Wonder why I didn't know about this...
Early studies confirmed the feasibility of delivering testosterone
replacement to patients across the buccal mucosa (Dobs
1998; Baisley et al., 2002). Buccal delivery avoids first-pass
metabolism because venous drainage from the mouth is into the
superior vena cava, allowing the use of unmodified testosterone.
Following these initial studies using short-acting tablets, recently
a sustained-release mucoadhesive buccal tablets, (Striante SR),
which contains 30 mg of unmodified testosterone has been
licensed in the USA and in Europe. This twice-daily buccal
tablet is placed in the small natural depression in the mouth
above an incisor tooth on either side of the mouth, providing a
discreet form of therapy.
Testosterone replacement therapy update
Page 7 of 11
Treatment with this tablet restores serum testosterone concentrations
to within the normal range within 4 h of application, and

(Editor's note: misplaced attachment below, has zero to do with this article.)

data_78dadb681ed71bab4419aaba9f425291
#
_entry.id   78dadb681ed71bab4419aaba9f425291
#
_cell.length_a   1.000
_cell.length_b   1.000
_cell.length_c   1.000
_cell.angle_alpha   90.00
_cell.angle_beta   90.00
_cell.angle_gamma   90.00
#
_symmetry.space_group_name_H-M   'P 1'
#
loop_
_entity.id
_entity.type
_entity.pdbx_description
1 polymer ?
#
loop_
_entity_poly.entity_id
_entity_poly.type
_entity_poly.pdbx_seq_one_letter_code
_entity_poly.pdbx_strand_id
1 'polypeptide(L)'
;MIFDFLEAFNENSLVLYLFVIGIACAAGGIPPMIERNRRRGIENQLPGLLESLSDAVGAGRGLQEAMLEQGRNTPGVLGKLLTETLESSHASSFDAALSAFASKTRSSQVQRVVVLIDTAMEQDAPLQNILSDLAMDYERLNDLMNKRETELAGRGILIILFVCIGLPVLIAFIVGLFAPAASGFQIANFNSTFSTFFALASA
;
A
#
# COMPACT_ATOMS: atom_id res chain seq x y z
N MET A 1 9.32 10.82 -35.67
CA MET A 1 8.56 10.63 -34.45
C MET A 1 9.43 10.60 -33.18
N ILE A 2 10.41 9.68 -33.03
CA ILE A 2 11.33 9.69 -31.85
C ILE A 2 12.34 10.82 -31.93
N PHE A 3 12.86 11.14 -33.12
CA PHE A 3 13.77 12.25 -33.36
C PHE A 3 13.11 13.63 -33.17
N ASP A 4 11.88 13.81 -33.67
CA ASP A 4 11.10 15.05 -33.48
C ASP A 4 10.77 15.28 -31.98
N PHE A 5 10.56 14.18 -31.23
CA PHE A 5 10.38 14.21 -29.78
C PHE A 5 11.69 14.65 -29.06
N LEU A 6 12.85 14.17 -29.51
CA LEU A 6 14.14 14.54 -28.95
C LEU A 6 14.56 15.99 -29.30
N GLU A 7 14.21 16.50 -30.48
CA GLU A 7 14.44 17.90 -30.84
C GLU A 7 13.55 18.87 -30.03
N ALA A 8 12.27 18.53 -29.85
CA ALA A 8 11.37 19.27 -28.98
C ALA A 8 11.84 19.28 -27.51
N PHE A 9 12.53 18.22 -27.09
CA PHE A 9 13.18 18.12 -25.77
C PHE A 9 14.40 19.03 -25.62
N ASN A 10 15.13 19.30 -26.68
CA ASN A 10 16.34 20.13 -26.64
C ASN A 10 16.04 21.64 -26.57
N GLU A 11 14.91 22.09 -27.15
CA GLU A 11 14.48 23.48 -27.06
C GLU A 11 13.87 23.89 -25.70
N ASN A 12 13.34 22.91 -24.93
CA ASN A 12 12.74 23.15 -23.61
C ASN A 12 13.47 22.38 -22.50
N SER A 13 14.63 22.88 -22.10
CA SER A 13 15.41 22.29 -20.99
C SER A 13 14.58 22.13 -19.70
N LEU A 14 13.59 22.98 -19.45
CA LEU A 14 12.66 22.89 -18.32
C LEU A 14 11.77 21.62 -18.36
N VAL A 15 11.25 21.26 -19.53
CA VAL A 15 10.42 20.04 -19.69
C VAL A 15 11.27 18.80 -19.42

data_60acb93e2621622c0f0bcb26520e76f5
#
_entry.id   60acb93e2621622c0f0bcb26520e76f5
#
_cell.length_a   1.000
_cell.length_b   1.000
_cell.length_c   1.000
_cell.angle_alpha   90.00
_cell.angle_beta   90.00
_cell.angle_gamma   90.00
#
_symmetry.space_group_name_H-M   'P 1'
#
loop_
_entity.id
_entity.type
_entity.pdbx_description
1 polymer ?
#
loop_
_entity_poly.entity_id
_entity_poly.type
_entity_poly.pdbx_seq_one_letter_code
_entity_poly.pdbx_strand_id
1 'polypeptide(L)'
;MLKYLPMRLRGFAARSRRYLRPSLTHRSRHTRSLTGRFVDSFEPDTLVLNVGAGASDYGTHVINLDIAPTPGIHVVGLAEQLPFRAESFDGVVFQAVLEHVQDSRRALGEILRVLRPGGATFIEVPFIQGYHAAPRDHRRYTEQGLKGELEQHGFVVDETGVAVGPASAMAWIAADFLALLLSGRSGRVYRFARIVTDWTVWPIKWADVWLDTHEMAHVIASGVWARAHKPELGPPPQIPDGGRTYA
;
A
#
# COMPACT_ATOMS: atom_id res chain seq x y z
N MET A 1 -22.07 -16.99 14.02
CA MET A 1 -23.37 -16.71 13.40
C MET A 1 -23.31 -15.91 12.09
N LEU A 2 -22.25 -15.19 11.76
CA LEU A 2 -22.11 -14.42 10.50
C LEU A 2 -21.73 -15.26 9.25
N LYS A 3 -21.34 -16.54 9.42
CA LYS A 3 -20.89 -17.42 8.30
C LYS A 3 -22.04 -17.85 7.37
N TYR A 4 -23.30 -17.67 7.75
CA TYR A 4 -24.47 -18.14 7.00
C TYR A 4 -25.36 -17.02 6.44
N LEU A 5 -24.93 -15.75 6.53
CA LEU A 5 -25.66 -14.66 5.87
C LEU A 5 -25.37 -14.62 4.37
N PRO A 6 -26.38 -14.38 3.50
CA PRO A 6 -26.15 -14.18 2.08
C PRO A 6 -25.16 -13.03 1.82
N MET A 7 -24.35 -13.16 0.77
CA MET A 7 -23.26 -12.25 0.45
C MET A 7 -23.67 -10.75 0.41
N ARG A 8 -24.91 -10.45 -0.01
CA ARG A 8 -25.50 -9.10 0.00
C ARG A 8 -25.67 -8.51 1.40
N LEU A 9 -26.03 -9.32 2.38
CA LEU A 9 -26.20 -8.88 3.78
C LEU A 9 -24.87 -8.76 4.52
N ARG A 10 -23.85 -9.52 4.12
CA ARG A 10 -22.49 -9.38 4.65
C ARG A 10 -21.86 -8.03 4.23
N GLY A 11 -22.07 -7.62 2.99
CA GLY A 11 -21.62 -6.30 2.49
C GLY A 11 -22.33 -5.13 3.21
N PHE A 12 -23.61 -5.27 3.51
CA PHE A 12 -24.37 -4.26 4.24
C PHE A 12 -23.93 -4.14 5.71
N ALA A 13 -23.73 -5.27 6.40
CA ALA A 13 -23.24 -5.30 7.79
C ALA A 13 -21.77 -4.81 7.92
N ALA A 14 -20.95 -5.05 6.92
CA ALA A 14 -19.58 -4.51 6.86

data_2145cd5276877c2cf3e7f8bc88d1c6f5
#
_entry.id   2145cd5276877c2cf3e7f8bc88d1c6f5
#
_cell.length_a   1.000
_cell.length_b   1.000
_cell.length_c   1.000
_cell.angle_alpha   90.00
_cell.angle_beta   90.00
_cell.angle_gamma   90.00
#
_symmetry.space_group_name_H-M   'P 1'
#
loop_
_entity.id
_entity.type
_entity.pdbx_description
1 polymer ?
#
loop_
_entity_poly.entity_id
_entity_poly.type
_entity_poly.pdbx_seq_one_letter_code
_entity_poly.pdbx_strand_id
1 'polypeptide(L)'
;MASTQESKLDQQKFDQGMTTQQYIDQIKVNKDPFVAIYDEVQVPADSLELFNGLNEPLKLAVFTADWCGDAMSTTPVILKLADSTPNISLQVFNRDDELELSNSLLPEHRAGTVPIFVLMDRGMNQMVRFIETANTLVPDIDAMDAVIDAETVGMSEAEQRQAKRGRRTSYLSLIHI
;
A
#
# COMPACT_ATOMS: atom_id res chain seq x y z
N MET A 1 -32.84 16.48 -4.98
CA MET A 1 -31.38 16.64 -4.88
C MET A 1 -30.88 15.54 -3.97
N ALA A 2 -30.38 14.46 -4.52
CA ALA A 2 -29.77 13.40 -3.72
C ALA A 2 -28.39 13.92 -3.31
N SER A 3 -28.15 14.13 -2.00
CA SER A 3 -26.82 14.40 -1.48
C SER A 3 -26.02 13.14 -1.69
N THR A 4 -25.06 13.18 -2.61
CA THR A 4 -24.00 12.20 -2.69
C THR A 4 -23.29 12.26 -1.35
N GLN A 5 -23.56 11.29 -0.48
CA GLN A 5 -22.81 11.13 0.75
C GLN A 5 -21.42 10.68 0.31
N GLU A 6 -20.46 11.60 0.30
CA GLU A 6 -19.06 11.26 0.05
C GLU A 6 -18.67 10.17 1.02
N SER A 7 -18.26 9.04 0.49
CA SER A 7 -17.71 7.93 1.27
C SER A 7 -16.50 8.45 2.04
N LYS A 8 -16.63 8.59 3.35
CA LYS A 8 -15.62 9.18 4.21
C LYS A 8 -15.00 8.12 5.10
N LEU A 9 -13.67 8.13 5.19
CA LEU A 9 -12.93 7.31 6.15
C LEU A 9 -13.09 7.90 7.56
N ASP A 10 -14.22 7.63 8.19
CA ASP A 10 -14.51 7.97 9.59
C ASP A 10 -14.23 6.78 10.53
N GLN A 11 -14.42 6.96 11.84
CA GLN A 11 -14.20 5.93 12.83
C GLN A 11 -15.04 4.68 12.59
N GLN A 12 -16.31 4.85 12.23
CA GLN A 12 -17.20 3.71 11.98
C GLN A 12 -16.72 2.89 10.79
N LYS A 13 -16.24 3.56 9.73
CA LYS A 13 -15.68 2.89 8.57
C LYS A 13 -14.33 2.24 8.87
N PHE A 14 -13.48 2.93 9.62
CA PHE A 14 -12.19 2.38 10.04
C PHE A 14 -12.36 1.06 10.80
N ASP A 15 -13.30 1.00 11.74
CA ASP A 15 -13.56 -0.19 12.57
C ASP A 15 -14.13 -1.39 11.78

steady-state concentrations are achieved within 24 h (Ross et al.,
2004). Mean testosterone levels are maintained within the physiological
range (Dobs et al., 2004; Korbonits et al., 2004; Wang
, 2004) similar to that seen in normal young men. Serum
DHT levels increase parallel to serum testosterone into the normal
range (Dobs et al., 2004; Wang et al., 2004) and not as high
as with trans-scrotal patches.
In Phase III clinical trials, 87–97% of patients achieved 24 h
time-averaged serum concentrations of testosterone within the
normal range (Dobs et al., 2004; Korbonits et al., 2004; Wang
, 2004). Compared with patients receiving Andropatchw
(50 mg at night), patients treated with Striant
e SR were more
likely to achieve levels of testosterone within the physiological
range (Korbonits et al., 2004). A small 14-day study suggested
that the buccal system produced mean steady-state testosterone
levels comparable to those with a testosterone gel (Dobs et al.,
2004). In these trials, the buccal testosterone tablet was generally
well tolerated, with the most common adverse event being
application site irritation, although these events were infrequent,
usually mild or moderate, and rarely led to treatment discontinuation
(Dobs et al., 2004; Korbonits et al., 2004; Wang et al.,
2004). This new preparation may be chosen by patients preferring
a self-applicable substitution that can be orally administered.